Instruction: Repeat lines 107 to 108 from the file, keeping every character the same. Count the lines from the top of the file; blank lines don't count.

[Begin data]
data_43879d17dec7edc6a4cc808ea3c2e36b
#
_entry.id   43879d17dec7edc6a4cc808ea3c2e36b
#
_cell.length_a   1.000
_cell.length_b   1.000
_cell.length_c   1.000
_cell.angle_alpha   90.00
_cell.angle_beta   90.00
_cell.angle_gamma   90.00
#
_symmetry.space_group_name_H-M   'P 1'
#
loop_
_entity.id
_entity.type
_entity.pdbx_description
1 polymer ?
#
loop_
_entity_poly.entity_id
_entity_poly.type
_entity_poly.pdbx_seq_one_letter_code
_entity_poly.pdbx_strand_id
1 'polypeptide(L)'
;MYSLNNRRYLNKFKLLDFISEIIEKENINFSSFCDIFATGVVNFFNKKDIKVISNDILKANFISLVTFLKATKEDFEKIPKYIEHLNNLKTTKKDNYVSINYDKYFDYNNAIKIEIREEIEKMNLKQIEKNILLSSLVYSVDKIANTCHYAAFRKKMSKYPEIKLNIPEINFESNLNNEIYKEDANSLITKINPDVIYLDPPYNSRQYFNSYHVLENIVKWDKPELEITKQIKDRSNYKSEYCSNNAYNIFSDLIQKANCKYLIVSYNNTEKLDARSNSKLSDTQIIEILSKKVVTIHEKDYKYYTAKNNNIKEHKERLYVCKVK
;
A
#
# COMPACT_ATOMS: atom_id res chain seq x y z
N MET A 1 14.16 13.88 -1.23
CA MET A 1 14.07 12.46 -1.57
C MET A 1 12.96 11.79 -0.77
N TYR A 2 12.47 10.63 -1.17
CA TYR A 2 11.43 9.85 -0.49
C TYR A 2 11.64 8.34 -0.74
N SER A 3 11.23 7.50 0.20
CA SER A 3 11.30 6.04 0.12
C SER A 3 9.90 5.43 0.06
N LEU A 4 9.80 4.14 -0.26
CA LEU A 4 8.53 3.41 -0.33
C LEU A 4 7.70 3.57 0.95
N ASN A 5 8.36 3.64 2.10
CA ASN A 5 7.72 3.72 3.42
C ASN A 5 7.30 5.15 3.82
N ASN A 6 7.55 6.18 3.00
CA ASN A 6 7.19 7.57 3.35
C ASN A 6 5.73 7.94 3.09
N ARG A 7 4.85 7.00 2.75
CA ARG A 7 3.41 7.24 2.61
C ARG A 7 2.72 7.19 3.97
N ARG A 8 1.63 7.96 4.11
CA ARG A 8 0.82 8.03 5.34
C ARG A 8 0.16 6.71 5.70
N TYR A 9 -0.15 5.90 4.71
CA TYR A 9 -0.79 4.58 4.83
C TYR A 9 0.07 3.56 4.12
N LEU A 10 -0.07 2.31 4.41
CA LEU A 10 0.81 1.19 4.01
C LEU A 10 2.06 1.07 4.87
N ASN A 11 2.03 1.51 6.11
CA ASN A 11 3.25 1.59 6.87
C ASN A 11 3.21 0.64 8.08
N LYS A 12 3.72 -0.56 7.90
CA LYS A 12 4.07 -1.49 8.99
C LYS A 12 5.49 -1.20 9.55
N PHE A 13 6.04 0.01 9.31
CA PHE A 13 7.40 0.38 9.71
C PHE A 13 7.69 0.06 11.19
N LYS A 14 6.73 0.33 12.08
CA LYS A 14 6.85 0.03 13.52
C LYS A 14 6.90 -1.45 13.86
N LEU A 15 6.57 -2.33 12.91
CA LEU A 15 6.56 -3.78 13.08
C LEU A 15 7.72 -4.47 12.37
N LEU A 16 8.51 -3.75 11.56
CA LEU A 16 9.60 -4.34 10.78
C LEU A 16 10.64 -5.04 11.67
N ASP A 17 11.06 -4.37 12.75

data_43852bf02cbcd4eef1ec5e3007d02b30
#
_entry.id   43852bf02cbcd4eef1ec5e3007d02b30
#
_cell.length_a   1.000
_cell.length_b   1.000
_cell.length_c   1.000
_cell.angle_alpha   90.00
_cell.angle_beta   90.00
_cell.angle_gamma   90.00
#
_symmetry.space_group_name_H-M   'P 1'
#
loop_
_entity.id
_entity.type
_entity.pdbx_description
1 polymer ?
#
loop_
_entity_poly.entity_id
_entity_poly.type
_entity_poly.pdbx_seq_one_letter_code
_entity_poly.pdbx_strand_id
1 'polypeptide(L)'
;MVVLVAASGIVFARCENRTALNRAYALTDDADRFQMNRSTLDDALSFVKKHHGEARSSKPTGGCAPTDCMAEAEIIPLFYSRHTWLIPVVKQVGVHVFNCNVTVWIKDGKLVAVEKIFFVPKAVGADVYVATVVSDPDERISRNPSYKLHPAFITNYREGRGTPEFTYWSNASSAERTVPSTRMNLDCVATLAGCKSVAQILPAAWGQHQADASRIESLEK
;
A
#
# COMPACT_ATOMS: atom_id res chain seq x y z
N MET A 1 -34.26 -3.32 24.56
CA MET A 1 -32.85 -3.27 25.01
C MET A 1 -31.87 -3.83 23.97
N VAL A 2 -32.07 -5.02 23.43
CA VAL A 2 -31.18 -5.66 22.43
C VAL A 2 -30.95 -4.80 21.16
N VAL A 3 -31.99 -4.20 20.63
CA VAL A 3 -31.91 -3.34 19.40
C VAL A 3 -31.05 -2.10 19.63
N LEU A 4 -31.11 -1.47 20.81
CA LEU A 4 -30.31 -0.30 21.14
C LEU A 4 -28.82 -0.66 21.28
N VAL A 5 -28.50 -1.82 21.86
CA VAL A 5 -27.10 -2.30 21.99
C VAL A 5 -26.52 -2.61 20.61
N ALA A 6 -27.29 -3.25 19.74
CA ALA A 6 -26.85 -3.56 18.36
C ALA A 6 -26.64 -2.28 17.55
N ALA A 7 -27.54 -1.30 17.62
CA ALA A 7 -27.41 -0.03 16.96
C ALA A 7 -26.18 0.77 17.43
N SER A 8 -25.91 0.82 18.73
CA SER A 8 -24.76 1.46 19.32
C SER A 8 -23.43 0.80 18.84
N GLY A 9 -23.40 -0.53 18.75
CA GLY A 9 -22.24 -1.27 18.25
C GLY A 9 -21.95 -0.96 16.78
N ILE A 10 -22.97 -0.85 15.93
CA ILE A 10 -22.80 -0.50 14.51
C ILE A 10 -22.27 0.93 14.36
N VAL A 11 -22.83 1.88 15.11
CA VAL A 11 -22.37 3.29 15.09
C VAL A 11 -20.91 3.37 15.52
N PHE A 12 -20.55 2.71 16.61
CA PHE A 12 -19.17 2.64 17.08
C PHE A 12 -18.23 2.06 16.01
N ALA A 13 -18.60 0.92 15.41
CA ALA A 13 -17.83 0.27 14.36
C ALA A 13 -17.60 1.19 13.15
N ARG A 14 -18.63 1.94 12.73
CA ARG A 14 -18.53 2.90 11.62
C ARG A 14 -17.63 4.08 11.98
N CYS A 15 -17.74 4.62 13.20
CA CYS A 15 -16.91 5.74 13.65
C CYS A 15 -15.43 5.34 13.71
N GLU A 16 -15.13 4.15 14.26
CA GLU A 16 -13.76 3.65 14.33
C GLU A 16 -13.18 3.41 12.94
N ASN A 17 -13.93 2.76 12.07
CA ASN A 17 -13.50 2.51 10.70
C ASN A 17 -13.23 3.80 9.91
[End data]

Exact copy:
A
#